The uproar over Bob Woodwardâ€™s new book has intensified the media focus on a basic controversy thatâ€™s summed up this way: Is Iraq a quagmire?
Like many other debates that flourish in American mass media, the standard answers on both sides are wrong — because the question bypasses human realities.
Most obviously, Iraq is not a swamp; itâ€™s a place where real people live and die. They are not metaphors, and neither is their country. Iraqi
people exist quite apart from the roles imputed to them by politicians and journalists in Washington.
But â€œquagmireâ€ serves as a kind of mental framework for where most U.S. media coverage has remained.
Forget the American Century. This is the American Narcissism.
You see, no matter what happens in Iraq, itâ€™s mostly about us — spelled U.S.; the United States. Weâ€™re encouraged to perceive that Iraq is most important, at least implicitly, because of what it means for the USA: its image in other countries, the deaths and wounds of its soldiers, the political strength of the president and, this fall, the likely effects on the midterm congressional elections.
During September, as the Nexis media database attests, the USAâ€™s sizeable newspapers and wire services ran articles referring to Iraq as a â€œquagmireâ€ several times a day. Readers of the New York Times have seen such references on an average of once a week this year. Overall, major U.S. media outlets have associated Iraq with the term â€œquagmireâ€ thousands of times in 2006.
Some of those references are from war supporters eager to dispute the notion that â€œquagmireâ€ is applicable to whatâ€™s going on in Iraq. They challenge the relevance of the word yet do not hesitate to recycle other cliches that were also used in public debate about the Vietnam War four decades ago — and so we hear that the United States must â€œstay the courseâ€ and must not â€œcut and run.â€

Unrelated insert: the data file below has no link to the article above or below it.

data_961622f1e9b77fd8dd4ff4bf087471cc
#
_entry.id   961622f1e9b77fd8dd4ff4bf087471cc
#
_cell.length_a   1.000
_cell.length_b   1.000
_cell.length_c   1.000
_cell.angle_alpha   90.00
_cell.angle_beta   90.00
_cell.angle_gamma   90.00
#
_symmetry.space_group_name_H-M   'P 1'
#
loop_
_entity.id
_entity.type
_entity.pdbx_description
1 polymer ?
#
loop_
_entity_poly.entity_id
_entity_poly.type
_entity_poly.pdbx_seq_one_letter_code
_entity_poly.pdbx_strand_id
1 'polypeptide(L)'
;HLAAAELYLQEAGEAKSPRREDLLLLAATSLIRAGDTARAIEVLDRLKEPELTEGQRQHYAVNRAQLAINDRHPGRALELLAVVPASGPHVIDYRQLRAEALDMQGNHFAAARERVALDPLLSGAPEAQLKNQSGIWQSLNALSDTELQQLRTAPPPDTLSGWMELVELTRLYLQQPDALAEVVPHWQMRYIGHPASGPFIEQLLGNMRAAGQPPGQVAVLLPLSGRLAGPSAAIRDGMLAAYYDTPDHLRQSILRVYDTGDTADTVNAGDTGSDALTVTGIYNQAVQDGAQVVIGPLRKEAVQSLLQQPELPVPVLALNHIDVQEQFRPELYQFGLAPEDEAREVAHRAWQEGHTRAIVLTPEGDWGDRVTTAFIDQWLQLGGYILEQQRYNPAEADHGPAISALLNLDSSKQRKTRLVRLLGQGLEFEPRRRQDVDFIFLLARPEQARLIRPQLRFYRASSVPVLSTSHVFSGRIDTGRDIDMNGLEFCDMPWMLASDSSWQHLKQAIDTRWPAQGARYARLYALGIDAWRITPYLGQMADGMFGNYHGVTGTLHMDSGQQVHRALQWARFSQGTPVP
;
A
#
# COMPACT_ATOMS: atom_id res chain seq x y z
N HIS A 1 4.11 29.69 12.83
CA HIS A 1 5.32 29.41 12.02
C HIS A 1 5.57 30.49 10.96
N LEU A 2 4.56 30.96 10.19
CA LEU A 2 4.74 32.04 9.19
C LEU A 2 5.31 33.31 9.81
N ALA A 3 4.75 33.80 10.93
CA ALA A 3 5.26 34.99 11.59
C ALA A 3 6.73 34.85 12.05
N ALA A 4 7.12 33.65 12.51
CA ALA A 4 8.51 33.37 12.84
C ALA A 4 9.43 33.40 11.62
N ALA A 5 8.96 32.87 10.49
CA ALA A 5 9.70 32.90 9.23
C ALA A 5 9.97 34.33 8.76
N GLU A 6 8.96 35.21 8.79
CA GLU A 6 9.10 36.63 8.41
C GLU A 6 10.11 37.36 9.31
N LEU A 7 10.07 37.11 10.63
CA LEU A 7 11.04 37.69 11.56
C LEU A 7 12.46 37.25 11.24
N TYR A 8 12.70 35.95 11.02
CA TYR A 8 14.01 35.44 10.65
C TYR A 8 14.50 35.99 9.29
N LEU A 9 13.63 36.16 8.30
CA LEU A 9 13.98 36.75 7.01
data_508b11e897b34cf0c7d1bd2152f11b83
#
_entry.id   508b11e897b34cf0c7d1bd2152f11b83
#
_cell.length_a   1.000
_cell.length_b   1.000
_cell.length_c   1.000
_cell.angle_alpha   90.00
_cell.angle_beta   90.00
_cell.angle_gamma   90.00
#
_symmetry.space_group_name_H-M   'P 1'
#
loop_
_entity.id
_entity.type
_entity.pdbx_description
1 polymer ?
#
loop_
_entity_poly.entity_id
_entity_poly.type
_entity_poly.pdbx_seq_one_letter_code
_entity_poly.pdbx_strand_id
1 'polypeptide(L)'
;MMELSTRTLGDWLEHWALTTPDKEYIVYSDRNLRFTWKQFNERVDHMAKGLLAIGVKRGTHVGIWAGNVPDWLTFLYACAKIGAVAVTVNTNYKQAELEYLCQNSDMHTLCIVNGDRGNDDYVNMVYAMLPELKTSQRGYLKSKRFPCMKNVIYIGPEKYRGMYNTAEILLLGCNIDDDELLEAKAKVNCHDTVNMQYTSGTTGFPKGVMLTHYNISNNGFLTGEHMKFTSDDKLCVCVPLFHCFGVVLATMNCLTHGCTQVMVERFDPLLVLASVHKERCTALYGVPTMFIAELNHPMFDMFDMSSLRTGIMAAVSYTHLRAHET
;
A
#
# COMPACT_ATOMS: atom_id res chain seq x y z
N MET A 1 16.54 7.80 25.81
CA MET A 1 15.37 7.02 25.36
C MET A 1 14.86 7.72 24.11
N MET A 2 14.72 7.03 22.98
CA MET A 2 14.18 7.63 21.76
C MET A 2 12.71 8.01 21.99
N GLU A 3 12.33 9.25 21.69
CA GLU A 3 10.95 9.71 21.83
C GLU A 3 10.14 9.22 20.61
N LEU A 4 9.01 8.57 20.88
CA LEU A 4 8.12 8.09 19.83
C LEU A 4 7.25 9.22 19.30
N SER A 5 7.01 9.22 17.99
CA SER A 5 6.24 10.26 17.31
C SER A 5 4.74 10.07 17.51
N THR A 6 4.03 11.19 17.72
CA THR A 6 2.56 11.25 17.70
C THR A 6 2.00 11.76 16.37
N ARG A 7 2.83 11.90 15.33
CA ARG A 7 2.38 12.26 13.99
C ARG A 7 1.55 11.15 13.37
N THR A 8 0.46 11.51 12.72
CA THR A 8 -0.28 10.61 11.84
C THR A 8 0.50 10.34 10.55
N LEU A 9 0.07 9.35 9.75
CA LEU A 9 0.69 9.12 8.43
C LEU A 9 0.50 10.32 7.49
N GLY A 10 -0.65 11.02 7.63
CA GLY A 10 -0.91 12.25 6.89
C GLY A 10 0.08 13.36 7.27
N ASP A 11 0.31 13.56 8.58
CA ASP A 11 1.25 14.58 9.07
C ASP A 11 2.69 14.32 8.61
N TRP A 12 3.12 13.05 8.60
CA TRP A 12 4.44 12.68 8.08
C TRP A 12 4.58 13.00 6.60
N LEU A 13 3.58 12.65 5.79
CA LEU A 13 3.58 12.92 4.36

But to focus arguments on whether the Iraq war should be called a â€œquagmireâ€ is to flatten moral issues, transmuting them into matters of
strategy and efficacy. That may sound like appropriate journalistic attention to practical politics. However, if a war is wrong, the wisdom of supporting it shouldnâ€™t hinge on whether itâ€™s a quagmire or a cakewalk.
Criticisms of the war that accuse it of being a â€œquagmireâ€ can be disputed with lofty calls to persevere — doing the difficult right
thing — until conditions on the ground change, the Iraqi government gets stronger and so forth. But opposition to the war that turns on morality cannot be so easily deflected in such ways.
The extreme American self-absorption of the â€œquagmireâ€ debate lends itself to ostensible solutions that shift — but perpetuate — the U.S.
governmentâ€™s central role in the carnage. Reigning political manipulator Karl Rove, whose Machiavellian electoral calculations have had
extraordinary leverage over the current administrationâ€™s foreign policy, is very likely to seek further U.S. reliance on air power that uses the latest Pentagon technologies as blunt and lethal instruments in Iraq.
A key goal will be to bring down U.S. casualty rates and reduce American troop levels in Iraq while the people of that country suffer
further deaths and destruction.
If the Iraq war is primarily framed as a problem because of what itâ€™s doing to Americans, the â€œsolutionsâ€ could make the war seem like less of a quagmire even while more Iraqi people pay with their lives. Media arguments over whether Iraq is a quagmire turn the spotlight away from the human calamities that Iraqis are experiencing on a daily basis, while American taxpayers continue to subsidize Uncle Samâ€™s deadly machinations.
Sometimes the fancy words donâ€™t provide the kind of clarity that we need. â€œQuagmireâ€ may sound sophisticated and realpolitik; many journalists and pundits seem to think so. But that doesnâ€™t really get to the essence of the war.
Itâ€™s not a quagmire.
The paperback edition of Norman Solomonâ€™s latest book, War Made Easy: How Presidents and Pundits Keep Spinning Us to Death, was published this summer. For information, go to: www.warmadeeasy.com